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# Difference between binary heap, binomial heap, and Fibonacci heap

Last Updated on June 9, 2023 by Mayank Dham

A heap is a specialized tree-based data structure that satisfies the heap property. It is commonly used to implement priority queues and efficient sorting algorithms like heapsort. The heap property states that for a max heap, the value of each node is greater than or equal to the values of its children, while for a min heap, the value of each node is less than or equal to the values of its children.

### Binary Heap:

Binary heap is a complete tree i.e. All the levels of the tree are completely filled except the leaf nodes or last level and have all keys on the left. Due to this property, Binary heaps are suitable to be stored in an array.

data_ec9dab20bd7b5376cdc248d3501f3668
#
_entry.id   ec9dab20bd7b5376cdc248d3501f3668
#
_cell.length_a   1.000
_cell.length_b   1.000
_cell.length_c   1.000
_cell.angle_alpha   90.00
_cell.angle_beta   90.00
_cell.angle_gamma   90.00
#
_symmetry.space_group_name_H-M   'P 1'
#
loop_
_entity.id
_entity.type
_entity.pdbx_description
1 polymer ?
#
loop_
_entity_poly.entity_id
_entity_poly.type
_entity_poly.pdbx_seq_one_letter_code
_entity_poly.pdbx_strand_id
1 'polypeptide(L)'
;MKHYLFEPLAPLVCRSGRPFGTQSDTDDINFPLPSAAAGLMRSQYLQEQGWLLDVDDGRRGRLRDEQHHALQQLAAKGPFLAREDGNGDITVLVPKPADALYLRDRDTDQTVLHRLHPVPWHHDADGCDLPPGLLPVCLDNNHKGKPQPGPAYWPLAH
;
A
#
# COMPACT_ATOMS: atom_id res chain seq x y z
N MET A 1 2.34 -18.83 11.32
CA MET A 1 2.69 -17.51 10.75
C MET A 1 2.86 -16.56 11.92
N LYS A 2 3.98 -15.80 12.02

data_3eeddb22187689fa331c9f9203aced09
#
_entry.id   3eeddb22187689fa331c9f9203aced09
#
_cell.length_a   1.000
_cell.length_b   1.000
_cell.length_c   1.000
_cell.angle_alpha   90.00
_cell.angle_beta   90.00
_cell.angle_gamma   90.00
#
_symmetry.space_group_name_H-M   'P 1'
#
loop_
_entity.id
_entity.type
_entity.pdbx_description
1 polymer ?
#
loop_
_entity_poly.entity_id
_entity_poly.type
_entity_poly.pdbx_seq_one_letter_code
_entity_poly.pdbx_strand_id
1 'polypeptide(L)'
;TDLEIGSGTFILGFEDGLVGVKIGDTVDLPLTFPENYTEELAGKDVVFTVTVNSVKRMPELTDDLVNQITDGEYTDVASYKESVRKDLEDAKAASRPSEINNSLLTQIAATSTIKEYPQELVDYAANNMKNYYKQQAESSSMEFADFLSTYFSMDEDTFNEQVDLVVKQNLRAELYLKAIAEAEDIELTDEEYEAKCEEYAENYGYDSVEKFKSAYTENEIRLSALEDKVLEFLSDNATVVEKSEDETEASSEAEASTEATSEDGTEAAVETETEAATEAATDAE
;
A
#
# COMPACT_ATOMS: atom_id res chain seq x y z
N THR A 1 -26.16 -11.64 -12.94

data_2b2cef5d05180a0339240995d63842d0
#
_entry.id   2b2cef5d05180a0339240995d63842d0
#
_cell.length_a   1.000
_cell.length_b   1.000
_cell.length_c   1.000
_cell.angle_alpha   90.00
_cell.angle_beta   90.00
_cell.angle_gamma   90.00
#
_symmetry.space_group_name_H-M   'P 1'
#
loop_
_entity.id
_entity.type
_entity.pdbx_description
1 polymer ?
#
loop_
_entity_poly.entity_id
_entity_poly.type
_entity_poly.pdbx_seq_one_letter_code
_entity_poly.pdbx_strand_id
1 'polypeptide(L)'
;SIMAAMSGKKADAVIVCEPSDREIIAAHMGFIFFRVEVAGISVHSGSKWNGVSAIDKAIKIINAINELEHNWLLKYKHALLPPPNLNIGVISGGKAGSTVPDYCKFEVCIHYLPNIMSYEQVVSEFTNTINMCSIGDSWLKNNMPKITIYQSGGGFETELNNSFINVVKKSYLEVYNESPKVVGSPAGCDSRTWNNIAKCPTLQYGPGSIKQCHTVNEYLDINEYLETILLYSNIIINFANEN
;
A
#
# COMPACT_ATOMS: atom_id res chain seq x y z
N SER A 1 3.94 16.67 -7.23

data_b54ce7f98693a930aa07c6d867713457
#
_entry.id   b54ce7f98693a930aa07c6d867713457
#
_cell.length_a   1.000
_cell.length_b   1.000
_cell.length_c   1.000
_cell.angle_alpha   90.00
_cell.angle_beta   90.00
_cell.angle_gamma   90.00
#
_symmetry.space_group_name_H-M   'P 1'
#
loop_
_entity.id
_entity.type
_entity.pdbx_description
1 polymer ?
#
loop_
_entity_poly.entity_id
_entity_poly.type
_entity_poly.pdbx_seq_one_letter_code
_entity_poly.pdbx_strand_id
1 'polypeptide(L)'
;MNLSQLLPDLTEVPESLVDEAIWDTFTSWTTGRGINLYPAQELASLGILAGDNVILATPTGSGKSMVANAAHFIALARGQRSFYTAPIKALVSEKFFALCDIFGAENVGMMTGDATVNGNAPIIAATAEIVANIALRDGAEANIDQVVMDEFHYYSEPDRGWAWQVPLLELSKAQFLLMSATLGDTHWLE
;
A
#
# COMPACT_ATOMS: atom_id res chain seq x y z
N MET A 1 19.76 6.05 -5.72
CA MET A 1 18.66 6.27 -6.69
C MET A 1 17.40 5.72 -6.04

A binary heap is either a min-heap or a max heap.

In the min-heap, the value at the root node is smaller than all the nodes present in the binary heap, and in the max heap, the value at the root node is greater than all the nodes present in the binary heap.

### Binomial Heap:

Binomial heap is an extension of binary heaps. Binomial heaps provide faster operations.
A binomial heap is a collection of binomial trees.

So what is a binomial tree?

A binomial tree of order 0 has 1 node only. We can construct a binomial tree of k order by taking two binomial trees of order k-1 and making one tree as the leftmost child or other.

Some properties of order k binomial tree: